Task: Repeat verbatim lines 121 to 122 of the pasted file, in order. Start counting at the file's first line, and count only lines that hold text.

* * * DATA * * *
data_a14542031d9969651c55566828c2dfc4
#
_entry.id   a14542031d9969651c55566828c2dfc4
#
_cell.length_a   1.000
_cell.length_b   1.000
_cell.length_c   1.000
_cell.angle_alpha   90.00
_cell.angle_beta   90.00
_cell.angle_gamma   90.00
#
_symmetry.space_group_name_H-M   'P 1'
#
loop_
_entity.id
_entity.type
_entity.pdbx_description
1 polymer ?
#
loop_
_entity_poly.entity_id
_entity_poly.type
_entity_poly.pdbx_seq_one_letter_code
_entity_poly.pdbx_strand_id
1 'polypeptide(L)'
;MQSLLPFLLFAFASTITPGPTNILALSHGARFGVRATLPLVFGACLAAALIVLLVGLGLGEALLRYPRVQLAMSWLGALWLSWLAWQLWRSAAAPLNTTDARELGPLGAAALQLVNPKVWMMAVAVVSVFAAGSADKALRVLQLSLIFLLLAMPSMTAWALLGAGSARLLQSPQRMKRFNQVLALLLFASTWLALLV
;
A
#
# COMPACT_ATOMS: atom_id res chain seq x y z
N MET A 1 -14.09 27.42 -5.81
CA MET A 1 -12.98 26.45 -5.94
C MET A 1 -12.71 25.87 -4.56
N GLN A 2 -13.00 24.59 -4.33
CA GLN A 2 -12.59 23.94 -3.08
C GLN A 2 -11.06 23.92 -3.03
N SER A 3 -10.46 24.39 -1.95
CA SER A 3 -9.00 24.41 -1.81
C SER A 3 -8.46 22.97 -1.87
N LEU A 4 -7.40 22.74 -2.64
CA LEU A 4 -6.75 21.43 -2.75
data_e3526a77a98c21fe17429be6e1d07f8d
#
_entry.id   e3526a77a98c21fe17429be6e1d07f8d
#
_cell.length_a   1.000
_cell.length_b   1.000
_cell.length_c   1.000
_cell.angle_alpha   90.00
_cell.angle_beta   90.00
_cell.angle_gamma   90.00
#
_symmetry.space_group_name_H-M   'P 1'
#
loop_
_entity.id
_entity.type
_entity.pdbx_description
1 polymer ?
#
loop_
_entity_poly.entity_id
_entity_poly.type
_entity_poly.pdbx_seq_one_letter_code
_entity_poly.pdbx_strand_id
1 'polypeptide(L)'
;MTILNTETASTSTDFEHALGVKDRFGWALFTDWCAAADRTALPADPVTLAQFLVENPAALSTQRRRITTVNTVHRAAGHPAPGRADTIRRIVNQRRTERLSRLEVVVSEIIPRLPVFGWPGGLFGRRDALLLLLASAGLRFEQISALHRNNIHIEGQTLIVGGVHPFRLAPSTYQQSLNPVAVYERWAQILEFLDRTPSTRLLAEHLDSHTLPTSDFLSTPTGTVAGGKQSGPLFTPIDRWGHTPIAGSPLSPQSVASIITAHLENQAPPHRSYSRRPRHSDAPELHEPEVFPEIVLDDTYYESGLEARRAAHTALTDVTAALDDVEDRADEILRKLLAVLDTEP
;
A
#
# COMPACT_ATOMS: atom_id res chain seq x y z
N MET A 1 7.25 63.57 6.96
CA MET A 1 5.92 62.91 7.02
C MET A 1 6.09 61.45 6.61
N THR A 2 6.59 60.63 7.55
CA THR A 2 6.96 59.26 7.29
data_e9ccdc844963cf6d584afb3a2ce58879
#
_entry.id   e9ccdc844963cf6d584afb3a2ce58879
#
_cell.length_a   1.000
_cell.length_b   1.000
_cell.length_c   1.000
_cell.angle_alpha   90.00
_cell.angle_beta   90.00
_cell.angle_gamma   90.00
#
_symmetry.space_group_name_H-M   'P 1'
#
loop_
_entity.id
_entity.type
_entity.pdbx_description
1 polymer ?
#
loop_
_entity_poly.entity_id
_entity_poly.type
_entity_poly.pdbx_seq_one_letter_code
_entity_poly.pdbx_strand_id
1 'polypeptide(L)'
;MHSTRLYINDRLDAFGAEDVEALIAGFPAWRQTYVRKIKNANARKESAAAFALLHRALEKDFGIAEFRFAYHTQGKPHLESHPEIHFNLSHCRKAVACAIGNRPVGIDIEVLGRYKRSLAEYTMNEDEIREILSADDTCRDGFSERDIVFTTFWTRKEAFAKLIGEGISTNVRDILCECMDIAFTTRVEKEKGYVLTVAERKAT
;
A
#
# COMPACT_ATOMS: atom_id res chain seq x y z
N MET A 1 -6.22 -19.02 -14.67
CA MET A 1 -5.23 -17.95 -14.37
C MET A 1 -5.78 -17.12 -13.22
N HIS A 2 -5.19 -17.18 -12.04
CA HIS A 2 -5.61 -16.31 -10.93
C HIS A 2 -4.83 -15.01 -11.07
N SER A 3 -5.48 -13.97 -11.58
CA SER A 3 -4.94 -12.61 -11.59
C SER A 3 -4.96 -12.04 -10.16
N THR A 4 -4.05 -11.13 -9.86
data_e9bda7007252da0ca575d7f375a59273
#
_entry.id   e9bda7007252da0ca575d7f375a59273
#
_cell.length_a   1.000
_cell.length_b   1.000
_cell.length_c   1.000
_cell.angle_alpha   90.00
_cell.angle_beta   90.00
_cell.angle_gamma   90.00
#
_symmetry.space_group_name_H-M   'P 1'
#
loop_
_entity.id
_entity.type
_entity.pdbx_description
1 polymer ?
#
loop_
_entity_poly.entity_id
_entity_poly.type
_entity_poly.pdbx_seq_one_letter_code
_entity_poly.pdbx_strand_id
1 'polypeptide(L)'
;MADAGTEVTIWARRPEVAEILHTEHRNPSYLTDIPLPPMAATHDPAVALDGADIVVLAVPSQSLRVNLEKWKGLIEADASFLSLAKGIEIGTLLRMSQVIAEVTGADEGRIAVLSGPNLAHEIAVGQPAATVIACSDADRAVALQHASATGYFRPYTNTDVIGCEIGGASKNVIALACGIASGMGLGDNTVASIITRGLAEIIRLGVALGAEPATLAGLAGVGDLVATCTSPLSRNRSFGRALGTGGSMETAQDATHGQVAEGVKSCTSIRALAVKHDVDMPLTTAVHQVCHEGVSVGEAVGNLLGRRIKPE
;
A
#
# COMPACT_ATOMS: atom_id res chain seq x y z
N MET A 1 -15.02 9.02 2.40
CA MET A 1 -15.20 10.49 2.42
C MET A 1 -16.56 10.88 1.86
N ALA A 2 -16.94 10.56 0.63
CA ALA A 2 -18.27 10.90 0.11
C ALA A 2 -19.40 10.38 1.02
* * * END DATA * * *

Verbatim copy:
_cell.length_a   1.000
_cell.length_b   1.000